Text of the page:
Former Rockdale County resident Pete Mecca has spent years accumulating and reporting stories about American military veterans, and his latest book features a host of heroes with east metro connections.

“Fights Like a Girl – Women Warriors: Past to Present” is a 200-page study of women in wartime, filled with historical research and interviews conducted by Mecca, who frequently writes award-winning veterans profiles (based on some 400 interviews) for the Clayton News and other publications.

Mecca, who now splits time between St. Augustine, Fla., and the Atlanta area, said he got the idea to write “Fights Like a Girl” during a book fair he attended in the metro area.

“Three ladies were signing books left and right and they had co-authored a book that was on the New York Times bestseller list,” said Mecca, 74, during a recent telephone interview.

“When they got through selling their dozens of books — and I’d sold about four — they came over and talked to me and their leader said, ‘Do you write any stories about women?’ And I said, ‘Of course I do.’ And she said, ‘How many do you have? You need to use all the ones you’ve interviewed and anyone you’re going to interview and write a book about female veterans only.’

“Some ladies suggested I write a book about female warriors and I thought, ‘What a great idea.’”

Mecca, whose previous book, “Veterans: Stories From America’s Best” was published in 2018, said he liked the idea because he felt the subject matter would move some units and because he feels women have not been adequately recognized, appreciated or compensated for their contributions to freedom.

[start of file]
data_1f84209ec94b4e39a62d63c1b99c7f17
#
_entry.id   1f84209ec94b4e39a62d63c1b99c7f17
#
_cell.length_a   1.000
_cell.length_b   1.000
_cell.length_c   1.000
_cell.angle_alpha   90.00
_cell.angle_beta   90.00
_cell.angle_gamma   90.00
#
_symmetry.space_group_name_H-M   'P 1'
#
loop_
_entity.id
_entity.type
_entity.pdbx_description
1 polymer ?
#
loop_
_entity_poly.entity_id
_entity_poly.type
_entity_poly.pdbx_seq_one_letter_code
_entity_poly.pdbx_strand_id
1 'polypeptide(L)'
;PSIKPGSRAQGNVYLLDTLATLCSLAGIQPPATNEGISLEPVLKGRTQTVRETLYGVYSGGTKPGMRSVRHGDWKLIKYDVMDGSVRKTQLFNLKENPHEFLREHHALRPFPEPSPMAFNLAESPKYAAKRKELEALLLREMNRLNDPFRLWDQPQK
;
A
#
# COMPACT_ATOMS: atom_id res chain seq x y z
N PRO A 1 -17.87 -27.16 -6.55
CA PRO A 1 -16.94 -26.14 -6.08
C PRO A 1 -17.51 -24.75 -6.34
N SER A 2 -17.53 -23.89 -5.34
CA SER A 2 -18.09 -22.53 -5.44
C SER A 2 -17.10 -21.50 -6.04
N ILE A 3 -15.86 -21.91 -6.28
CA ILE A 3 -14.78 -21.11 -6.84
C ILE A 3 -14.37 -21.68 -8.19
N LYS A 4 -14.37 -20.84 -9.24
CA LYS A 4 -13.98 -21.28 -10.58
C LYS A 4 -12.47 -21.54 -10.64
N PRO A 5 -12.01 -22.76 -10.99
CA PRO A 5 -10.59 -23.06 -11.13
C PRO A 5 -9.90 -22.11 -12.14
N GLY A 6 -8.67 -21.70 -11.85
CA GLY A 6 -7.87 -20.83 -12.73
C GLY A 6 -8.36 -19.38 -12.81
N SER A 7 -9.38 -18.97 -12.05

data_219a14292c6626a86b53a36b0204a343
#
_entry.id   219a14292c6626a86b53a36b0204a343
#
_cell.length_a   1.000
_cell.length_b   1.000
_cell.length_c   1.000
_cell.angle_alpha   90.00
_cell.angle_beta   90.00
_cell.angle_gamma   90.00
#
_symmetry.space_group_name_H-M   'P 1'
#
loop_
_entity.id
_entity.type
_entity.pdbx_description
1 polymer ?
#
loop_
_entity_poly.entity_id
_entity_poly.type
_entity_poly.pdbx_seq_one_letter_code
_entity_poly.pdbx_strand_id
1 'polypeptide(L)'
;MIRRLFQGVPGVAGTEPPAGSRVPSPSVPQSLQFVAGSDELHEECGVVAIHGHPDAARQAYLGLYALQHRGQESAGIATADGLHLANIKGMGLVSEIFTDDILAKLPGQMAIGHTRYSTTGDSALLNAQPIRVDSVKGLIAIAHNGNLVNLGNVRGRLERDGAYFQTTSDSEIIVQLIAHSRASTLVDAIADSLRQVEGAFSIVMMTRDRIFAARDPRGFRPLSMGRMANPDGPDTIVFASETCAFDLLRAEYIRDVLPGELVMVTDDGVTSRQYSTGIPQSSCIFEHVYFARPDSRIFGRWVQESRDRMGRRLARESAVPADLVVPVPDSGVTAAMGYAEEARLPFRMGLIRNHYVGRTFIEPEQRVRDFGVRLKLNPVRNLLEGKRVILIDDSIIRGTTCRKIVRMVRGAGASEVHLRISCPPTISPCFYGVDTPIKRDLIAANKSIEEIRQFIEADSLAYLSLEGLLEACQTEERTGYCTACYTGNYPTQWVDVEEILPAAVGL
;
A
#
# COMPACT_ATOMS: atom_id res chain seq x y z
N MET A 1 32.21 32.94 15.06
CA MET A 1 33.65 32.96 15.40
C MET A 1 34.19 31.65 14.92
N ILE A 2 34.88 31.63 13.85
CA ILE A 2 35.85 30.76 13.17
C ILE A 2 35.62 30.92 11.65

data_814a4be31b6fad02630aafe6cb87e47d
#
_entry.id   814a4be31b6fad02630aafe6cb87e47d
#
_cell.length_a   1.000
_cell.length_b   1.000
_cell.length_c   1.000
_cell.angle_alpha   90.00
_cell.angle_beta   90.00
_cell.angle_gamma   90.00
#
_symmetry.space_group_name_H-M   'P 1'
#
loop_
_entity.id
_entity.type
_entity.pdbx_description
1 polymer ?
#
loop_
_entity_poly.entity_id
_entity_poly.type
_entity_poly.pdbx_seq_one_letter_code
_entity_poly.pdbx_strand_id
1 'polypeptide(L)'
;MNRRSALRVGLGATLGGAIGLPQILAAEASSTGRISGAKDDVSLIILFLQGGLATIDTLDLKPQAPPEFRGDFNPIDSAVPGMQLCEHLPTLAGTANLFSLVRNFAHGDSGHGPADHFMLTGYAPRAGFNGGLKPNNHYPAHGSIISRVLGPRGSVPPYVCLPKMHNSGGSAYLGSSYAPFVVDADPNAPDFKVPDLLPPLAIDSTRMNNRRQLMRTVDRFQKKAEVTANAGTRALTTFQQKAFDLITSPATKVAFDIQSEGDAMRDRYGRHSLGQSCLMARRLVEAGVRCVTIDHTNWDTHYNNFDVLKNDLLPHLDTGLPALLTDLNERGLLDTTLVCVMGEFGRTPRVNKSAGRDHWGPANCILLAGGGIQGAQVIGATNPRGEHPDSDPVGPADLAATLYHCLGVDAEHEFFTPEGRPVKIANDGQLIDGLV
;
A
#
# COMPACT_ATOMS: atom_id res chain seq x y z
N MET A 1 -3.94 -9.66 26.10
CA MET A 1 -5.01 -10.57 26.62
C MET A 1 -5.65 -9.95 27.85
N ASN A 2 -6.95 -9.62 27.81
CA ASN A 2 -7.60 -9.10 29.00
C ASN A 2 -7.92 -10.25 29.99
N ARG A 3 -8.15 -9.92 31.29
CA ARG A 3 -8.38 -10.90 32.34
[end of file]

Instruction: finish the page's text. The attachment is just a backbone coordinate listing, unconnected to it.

“I don’t agree with most of the cancel culture and stuff like that, but a lot of the ladies have been neglected,” said Mecca, who served nearly three years of duty in Vietnam in Air Force intelligence. “If you look at our military now, I don’t think there’s any role that women are not authorized (to) at least try to qualify for now. …They did not have a right to veterans’ benefits or anything, even a military funeral with an American flag, until several years ago. The more I jumped down in that deep well, I found all kind of cool water down there to research.”

And a portion of his research entailed speaking with East Metro residents, who are prominently featured in “Fight Like a Girl.”

“A lot of the women in the book are ladies I knew from the Rockdale and Newton County area, or through the Vietnam Veterans Business Association or (through) church,” said Mecca, who also hosts a radio show each Wednesday morning on America’s Web Radio ( “I would say about half the ladies in the book are from Rockdale and Newton County…You have to go with what you know.”

Mecca has two additional books in the works, one with the title “Vietnam – My Brothers and Sisters: Their Stories” and a book on African-Americans who have won the Medal of Honor, the most prestigious military decoration for American soldiers.

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